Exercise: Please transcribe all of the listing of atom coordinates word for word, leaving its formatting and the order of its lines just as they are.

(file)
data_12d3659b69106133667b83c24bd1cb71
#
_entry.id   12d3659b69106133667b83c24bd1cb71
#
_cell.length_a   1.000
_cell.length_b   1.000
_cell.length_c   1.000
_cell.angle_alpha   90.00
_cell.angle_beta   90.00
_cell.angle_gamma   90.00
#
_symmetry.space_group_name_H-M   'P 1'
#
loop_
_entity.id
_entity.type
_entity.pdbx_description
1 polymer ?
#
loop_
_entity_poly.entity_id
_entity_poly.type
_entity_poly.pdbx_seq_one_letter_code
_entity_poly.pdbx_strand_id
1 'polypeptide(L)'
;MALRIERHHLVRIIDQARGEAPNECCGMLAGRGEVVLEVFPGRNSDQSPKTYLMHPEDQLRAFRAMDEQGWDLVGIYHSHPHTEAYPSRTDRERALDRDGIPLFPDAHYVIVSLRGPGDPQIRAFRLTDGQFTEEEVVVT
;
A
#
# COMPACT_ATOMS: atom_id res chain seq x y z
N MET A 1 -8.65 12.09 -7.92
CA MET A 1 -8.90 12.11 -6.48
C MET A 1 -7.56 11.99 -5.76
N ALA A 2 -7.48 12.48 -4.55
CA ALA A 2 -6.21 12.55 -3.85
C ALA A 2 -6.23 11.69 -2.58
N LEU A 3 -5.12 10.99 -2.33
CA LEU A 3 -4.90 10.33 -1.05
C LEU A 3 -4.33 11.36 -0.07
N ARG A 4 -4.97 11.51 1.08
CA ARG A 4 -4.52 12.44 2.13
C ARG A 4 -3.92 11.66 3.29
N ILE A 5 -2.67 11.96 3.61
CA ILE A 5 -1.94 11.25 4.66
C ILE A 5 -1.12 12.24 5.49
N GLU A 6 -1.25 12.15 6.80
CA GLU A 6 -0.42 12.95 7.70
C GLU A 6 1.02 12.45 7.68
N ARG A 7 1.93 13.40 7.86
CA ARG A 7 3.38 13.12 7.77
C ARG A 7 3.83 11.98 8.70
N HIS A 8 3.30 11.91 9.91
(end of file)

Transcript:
data_12d3659b69106133667b83c24bd1cb71
#
_entry.id   12d3659b69106133667b83c24bd1cb71
#
_cell.length_a   1.000
_cell.length_b   1.000
_cell.length_c   1.000
_cell.angle_alpha   90.00
_cell.angle_beta   90.00
_cell.angle_gamma   90.00
#
_symmetry.space_group_name_H-M   'P 1'
#
loop_
_entity.id
_entity.type
_entity.pdbx_description
1 polymer ?
#
loop_
_entity_poly.entity_id
_entity_poly.type
_entity_poly.pdbx_seq_one_letter_code
_entity_poly.pdbx_strand_id
1 'polypeptide(L)'
;MALRIERHHLVRIIDQARGEAPNECCGMLAGRGEVVLEVFPGRNSDQSPKTYLMHPEDQLRAFRAMDEQGWDLVGIYHSHPHTEAYPSRTDRERALDRDGIPLFPDAHYVIVSLRGPGDPQIRAFRLTDGQFTEEEVVVT
;
A
#
# COMPACT_ATOMS: atom_id res chain seq x y z
N MET A 1 -8.65 12.09 -7.92
CA MET A 1 -8.90 12.11 -6.48
C MET A 1 -7.56 11.99 -5.76
N ALA A 2 -7.48 12.48 -4.55
CA ALA A 2 -6.21 12.55 -3.85
C ALA A 2 -6.23 11.69 -2.58
N LEU A 3 -5.12 10.99 -2.33
CA LEU A 3 -4.90 10.33 -1.05
C LEU A 3 -4.33 11.36 -0.07
N ARG A 4 -4.97 11.51 1.08
CA ARG A 4 -4.52 12.44 2.13
C ARG A 4 -3.92 11.66 3.29
N ILE A 5 -2.67 11.96 3.61
CA ILE A 5 -1.94 11.25 4.66
C ILE A 5 -1.12 12.24 5.49
N GLU A 6 -1.25 12.15 6.80
CA GLU A 6 -0.42 12.95 7.70
C GLU A 6 1.02 12.45 7.68
N ARG A 7 1.93 13.40 7.86
CA ARG A 7 3.38 13.12 7.77
C ARG A 7 3.83 11.98 8.70
N HIS A 8 3.30 11.91 9.91